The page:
Inventory Shrinkage


Shrinkage is the loss of inventory that can be attributed to factors such as employee theft, shoplifting, administrative error, vendor fraud, damage in transit or in store, and cashier errors that benefit the customer. Shrinkage is the difference between recorded inventory on a company’s balance sheet and its actual inventory. This concept is a very real problem for retailers, and it works to quickly reduce retail sales, resulting in billions of dollars of lost inventory each year for U.S. retailers

To understand shrinkage, it is first important to discuss the difference between book inventory and physical inventory. When a retailer receives product to sell, for example, accountants record the dollar value of the inventory on its balance sheet as a current asset. If the retailer accepts $1 million of product, the inventory account increases by $1 million. Every time an item is sold, the inventory account is reduced by the cost of the product, and revenue is recorded for the amount of the sale.

For book inventory, the dollar amount tracks the exact amount of inventory that should be on hand for a retailer. However, inventory is often lost due to any number of reasons, causing a discrepancy between recorded inventory and the physical inventory in the store. The difference between these two inventory types is shrinkage. If, for example, the retailer loses $100,000 of inventory due to theft, the shrinkage itself would be: $1,000,000 – $900,000, which equates to $100,000.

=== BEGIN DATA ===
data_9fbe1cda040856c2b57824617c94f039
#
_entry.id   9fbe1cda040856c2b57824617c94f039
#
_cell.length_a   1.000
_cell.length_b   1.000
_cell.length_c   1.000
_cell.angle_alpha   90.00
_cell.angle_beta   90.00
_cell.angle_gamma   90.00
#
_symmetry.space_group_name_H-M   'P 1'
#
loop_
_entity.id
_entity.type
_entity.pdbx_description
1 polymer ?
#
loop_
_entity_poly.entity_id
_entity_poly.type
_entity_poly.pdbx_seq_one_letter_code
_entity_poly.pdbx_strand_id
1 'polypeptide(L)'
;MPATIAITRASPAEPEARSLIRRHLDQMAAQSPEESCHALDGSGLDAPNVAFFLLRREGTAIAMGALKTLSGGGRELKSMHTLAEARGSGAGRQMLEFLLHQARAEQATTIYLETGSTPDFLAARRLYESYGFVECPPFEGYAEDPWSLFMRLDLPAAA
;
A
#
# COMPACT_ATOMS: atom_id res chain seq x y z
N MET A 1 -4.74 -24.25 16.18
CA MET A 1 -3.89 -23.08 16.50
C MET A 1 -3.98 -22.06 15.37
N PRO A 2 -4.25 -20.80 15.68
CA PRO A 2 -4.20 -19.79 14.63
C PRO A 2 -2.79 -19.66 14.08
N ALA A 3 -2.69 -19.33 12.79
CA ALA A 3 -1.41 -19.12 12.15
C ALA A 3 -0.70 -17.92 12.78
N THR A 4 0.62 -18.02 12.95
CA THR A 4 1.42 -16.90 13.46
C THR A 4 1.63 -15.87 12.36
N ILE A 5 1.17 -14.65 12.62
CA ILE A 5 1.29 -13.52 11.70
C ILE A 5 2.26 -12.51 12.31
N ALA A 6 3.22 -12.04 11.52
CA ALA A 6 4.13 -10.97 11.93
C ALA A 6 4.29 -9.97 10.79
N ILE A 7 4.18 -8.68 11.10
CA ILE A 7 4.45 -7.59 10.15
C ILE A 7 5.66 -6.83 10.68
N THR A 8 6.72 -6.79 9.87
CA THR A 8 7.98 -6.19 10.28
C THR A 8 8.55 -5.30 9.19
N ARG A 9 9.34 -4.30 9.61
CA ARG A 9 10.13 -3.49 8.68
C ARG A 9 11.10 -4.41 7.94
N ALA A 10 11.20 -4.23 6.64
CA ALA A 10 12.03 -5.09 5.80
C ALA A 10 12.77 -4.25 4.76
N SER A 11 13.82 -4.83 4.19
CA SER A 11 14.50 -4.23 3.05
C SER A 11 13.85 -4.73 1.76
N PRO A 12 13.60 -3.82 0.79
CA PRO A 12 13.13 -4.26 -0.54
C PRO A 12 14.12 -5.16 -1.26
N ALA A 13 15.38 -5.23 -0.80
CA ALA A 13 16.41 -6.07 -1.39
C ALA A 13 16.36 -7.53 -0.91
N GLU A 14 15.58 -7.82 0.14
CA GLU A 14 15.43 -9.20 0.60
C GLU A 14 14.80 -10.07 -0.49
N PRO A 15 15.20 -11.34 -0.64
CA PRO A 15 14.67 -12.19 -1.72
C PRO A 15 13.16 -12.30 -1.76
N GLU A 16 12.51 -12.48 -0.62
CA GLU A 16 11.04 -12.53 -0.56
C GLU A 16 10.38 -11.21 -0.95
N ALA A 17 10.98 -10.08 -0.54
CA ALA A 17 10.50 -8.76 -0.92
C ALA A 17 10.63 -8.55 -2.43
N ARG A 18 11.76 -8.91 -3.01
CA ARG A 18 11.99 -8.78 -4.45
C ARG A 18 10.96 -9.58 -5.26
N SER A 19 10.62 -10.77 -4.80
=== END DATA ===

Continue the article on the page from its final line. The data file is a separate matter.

However, the problem of shrinkage is often much larger. Walmart, for example, has consistently dealt with annual shrinkage losses of $3 billion, equal to roughly 1% of its U.S. revenue, mainly due to theft.

Negative Impacts of Shrinkage

The largest impact of shrinkage is a loss of profits. This is especially negative in retail environments, where businesses operate on low margins and high volumes, meaning that retailers have to sell a large amount of product to make a profit. If a retailer loses inventory through shrinkage, it is hit twice over; it cannot recoup the cost of the inventory itself, and it also cannot sell the inventory and make revenue, which trickles down to decrease the bottom line.

Shrinkage is a fact of life, and many businesses try to cover these potential losses by increasing the price of a product to account for small losses in inventory. These prices are passed on to the consumer, who is required to bear the burden for theft and inefficiencies that might cause a loss of product. If a consumer is price sensitive, shrinkage works to decrease a company’s consumer base, causing them to look elsewhere for similar goods.

Finally, shrinkage can increase company costs in other areas. Retailers, for example, have to invest heavily in security, whether that investment is in security guards, technology or other essentials. These costs work to further reduce profits, or to increase prices if the expenses are passed on to the consumer.

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